Several studies in SLE showed that hypertension is independently associated with increased rates of AVEs with a HR ranging from 1.05 to 3.5.6 13–18 Furthermore, hypertension has been related to every surrogate end-point for atherosclerosis, including impaired endothelial function,19 20 arterial stiffness,21–23 increased carotid intima–media thickness and plaque formation,24–26 coronary artery calcification27 and angiographically proven CAD.28 It was also an independent risk factor for myocardial perfusion defects.29 In all these studies, the threshold for the definition of hypertension was ≥140/90 mm Hg. It seems possible that the application of a lower threshold, such as the 130–139/80–89 mm Hg, may further increase the impact of hypertension on the CV risk of such patients.
The findings of the present study support that the target BP should be less than 130/80 mm Hg in all patients with lupus in order to minimise their CV risk. This seems to be independent of age or the absence of other traditional risk factors that could erroneously lead to a low predicted 10-year CV risk. As mentioned above, most CV risk calculators are not designed to estimate the CV risk in patients younger than 40 years. Hence, the CV risk cannot be reliably predicted for the majority of patients with lupus. The average age of the patients with an adjusted mean BP of 130–139/80–89 mm Hg in our study was 40 years, which is exactly the threshold used in the ASCVD risk estimator.7 Therefore, it seems reasonable that clinicians should not rely on CV risk calculators in SLE and commence treatment as soon as possible in cases of sustained BP elevation above the threshold of 130/80 mm Hg.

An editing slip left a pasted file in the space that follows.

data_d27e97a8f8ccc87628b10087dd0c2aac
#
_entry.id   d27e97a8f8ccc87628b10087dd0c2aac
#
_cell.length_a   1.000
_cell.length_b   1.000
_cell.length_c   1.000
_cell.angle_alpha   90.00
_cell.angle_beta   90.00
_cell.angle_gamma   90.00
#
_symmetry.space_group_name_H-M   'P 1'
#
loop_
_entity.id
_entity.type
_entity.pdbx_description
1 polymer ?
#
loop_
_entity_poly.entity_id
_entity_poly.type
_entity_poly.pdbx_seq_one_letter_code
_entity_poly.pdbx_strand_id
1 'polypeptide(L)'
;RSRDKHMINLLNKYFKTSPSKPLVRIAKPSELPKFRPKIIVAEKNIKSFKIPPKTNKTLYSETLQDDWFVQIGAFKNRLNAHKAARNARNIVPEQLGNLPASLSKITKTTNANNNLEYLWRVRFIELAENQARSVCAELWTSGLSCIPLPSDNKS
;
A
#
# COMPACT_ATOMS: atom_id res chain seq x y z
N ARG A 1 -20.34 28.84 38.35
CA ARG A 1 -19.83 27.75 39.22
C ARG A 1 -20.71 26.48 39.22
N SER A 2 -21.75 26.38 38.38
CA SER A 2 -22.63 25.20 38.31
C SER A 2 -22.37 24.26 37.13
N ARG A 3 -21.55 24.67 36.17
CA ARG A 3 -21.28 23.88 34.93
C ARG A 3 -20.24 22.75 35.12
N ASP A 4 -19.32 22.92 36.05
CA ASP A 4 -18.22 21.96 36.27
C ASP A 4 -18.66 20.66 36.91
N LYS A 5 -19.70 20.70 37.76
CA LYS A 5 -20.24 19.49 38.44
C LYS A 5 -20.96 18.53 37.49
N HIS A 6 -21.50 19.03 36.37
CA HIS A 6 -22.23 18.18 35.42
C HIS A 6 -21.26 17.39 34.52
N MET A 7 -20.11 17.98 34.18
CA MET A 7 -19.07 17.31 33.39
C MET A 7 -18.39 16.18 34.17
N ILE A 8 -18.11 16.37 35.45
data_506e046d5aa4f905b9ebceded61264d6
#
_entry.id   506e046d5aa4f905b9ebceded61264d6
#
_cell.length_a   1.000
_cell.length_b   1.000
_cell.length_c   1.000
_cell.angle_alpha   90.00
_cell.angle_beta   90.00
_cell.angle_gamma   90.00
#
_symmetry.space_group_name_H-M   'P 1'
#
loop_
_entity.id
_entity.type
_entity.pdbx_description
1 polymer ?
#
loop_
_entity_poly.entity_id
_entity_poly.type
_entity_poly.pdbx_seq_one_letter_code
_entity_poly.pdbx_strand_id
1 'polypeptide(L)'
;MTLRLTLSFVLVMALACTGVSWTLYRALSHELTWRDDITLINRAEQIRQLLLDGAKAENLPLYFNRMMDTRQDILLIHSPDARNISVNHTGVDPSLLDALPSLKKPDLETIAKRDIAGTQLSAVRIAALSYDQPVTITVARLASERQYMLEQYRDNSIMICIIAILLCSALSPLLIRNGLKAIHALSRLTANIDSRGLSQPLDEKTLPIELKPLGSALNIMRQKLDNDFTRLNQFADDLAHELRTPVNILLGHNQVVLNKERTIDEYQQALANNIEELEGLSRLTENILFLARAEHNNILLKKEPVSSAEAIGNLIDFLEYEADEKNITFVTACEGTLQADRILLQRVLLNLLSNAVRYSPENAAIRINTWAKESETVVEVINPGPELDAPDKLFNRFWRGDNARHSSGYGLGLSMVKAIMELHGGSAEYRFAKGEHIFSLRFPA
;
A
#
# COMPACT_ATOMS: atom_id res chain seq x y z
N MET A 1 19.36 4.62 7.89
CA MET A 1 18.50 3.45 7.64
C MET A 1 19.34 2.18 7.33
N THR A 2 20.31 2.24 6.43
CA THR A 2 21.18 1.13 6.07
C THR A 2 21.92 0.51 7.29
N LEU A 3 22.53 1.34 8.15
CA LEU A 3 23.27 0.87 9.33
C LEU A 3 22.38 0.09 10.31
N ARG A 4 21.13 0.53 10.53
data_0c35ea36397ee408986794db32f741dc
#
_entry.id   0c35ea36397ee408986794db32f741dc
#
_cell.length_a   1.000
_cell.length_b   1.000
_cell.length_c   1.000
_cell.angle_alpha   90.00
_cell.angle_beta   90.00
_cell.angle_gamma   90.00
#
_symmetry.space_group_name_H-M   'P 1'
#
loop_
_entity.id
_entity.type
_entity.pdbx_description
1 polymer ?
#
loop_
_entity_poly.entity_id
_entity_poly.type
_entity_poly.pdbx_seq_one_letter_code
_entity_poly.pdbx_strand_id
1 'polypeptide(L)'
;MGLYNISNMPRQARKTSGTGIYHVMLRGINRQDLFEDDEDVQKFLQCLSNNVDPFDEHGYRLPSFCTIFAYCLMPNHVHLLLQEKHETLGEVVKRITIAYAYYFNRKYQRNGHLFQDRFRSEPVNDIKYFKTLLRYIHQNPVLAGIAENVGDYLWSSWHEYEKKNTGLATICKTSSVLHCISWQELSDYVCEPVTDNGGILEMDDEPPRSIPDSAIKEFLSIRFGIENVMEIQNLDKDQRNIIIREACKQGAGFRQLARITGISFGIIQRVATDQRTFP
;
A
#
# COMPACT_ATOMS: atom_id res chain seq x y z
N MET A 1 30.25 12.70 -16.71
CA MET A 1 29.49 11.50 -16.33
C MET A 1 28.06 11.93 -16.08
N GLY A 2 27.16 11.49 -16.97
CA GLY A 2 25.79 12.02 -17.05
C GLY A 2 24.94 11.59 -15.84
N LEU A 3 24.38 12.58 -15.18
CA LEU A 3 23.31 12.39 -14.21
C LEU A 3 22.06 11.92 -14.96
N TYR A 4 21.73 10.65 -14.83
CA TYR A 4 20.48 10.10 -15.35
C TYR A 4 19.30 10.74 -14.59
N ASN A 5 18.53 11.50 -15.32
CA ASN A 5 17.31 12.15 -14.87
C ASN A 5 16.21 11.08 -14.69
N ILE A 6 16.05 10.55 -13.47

The optimal level of BP to maximise CV risk reduction is not known. In the Systolic Blood Pressure Intervention Trial, it was shown that intensive treatment of high-risk, non-diabetic patients aiming at a SBP <120 mm Hg conferred a 25% reduction in the rate of AVEs compared with individuals with an SBP target of less than 140 mm Hg.30 The average SBP of the intensive treatment patients was 121.4 mm Hg compared with the 136.2 mm Hg of the standard treatment individuals. Would lower BP levels further reduce the incidence rates of AVEs? In a population-wide study from Sweden in 187 106 patients with type 2 diabetes and no prior AVE, it was shown that there was a linear reduction of the non-fatal AVEs for gradually decreasing BP levels.31 The minimum CV risk (for non-fatal AVEs) was observed at the levels of 110–119 mm Hg (for SBP), while there was a significant increase at the levels of 120–129 mm Hg and a further significant increase at 130–139 mm Hg. The difference in the HR for AVEs between the lowest SBP threshold that was assessed in that study (110–119 mm Hg) to the 130–139 mm Hg level was 12% for all AVEs. However, these levels (110–119 mm Hg) were also associated with a 20% higher risk for heart failure and 28% higher risk for all-cause mortality compared with the 130–139 mm Hg levels.31 Based on these data, targeting lower levels of BP might be unsafe in certain patients with lupus (eg, with prior heart disease or heart failure).